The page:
The Colfax County Press and the Clarkson Herald Consolidated/J. B. Sindelar joins the silent majority

The Colfax County Press and the Clarkson Herald Consolidated, vol. 27, no. 26  (1931) 
J. B. Sindelar joins the silent majority by anonymous

J. B. SINDELAR JOINS THE SILENT MAJORITY

Slowly have the sands of life been flowing in the hour-glass of time for J. B. Sindelar, who, after many years of invalidism, passed to eternal rest at his home Sunday evening. The past ten years he has been in very por health and the last three years, he had been bedfast and death comes to him as a great relief.

The deceased was born on November 11, 1853, in the Village of Iskovice, County of Tabor, Czechoslovakia. When a lad of fourteen years, he and his parents, brother John J., and sister, Josephine, migrated to this new world to share in its opportunities. Their first destination was in Chicago. His parents did not stay there long and proceeded further west, locating in Colfax county. After a residence of three years in Chicago, the deceased arrived on Christmas day at the little sod house of his parents a short distance from where the Tabor church is now located in Lincoln precinct, six miles southeast of Howells. He continued to make his home there, assisting his parents and taking other jobs.

On November 11th, 1877, he was united in marriage to Miss Barbara Kaspar, and this was the first marriage to have been consummated in the first church built at Olean. These records are still in possession of the church. Seven children were born to their union, namely, Joseph, Anton, Emma, William, Emil, Frank and Lambert. Only three children survive their father, Joseph E., Anton and Emma, wife of Robert Studnicka, all of this city. William and Emil died in 1889; Frank, on January 22, 1928, and Lambert, on July 1 1930.

The deceased and his family made their home on a farm until the fall of 1887, when they moved to town and in company with Jos. Prusa, F. K. Sindelar, Caha Bros. and J. C. Chudomelka, now of Dodge, opened a creamery and general merchandse business on the site where now stands the Bohemian National hall. The deceased disposed of his interests in this enterprise in 1892, and on May 1, 1893, he purchased the Hubert Becker general store, now the site of Suchan Bros. This he continued until the year of 1901, when he turned the business over to his eldest son, Joseph E.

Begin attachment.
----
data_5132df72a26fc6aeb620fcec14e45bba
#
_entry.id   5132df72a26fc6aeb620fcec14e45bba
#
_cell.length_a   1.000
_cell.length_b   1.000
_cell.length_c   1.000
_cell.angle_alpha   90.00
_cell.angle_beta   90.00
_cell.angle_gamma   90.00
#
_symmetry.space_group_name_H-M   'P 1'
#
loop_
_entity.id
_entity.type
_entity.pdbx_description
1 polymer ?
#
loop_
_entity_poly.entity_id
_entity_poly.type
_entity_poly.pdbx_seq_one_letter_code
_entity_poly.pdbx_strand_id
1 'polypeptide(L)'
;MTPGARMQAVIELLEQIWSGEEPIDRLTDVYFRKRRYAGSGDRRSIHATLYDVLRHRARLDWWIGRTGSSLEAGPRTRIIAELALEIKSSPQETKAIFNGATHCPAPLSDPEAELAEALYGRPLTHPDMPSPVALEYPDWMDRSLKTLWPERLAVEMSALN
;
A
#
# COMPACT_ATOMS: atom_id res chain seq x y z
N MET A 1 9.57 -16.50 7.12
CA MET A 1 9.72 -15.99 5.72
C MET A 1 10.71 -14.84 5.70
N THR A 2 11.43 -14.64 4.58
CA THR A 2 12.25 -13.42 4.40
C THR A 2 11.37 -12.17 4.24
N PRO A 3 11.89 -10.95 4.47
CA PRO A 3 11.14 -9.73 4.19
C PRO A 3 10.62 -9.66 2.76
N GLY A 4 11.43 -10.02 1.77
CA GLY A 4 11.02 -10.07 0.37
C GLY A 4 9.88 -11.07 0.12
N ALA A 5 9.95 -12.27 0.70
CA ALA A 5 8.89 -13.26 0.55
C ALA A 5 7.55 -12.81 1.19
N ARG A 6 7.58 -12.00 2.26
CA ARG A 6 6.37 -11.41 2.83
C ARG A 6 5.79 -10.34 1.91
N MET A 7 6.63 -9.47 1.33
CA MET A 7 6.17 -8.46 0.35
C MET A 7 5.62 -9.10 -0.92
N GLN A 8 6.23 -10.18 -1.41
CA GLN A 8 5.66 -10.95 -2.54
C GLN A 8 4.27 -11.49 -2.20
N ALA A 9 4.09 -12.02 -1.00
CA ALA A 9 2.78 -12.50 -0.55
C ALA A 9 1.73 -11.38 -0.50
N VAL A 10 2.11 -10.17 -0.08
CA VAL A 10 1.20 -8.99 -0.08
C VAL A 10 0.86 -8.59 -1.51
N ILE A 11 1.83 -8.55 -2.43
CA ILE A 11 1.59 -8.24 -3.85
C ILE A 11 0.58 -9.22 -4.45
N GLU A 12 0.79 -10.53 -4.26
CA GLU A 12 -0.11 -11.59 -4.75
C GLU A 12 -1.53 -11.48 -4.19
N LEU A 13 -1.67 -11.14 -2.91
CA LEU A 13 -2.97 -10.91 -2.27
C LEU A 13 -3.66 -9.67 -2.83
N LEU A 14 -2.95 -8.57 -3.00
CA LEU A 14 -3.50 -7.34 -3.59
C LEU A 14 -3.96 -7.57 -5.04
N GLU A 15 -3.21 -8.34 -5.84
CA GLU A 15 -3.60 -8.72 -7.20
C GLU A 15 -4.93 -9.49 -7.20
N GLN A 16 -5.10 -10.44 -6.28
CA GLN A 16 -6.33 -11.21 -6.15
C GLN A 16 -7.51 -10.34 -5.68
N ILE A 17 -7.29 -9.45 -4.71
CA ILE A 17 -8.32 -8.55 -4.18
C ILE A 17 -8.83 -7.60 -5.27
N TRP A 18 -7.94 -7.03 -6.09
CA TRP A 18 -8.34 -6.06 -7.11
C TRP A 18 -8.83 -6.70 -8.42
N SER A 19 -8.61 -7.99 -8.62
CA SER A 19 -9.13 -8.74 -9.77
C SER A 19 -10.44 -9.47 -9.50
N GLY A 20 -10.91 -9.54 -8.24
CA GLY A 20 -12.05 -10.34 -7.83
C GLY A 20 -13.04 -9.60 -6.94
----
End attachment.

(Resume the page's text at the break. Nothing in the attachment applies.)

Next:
His first wife died nearly thirty years ago, July 8, 1901, and on November 11, 1902, he married Mrs. Barbara Stover, of Omaha. During his younger days, the deceased served for 19 years as local assessor and was the first county assessor of Colfax county, havingserved one term. For eight years he was state representative of Colfax county. He was one of the founders of the Tabor church and layed the first brick in its foundation and is the last to survive all the other charter members. In the early days of our city, he also served as member of the village and school board and at all times took considerable interest in its welfare.

Mr. Sindelar was a successful business man, honest and upright in his dealings with his fellowmen. Like all the pioneers of our county he had faced the hardships with determination to succeed and he was able to acquire a sufficiency of this world’s goods to insure him and his wife a comfortable old age. A notable coincident in Mr. Sindelar’s life is the date of February 11th. He was born on this day, twice married on this day and his funeral also took place on the same date.

The funeral rites were held this Wednesday forenoon with brief services at the family home and holy mass at St. John’s church, conducted by Rev. J. Drbal and Rev. C. Z. Petlach, the latter of Clarkson and a close friend of the deceased. The remains were then escorted to the Tabor cemetery where they were laid to peaceful besides his first wife. Services at the cemetery were conducted by Rev. A. Folta. The large attendance at the funeral rites was evidence of the high esteem in which the deceased was held. Besides his wife, two sons, Jos. E. and Anton, one daughter, Mrs. Robert Studnicka, and one step-daughter, Mrs. Fr. Dostal, he is survived by one sister, Mrs. John Poledna, and a brother, John J. Sindelar, both highly respected citizens of our city.


This work is in the public domain in the United States because it was legally published within the United States (or the United Nations Headquarters in New York subject to Section 7 of the United States Headquarters Agreement) between 1923 and 1977 (inclusive) without a copyright notice.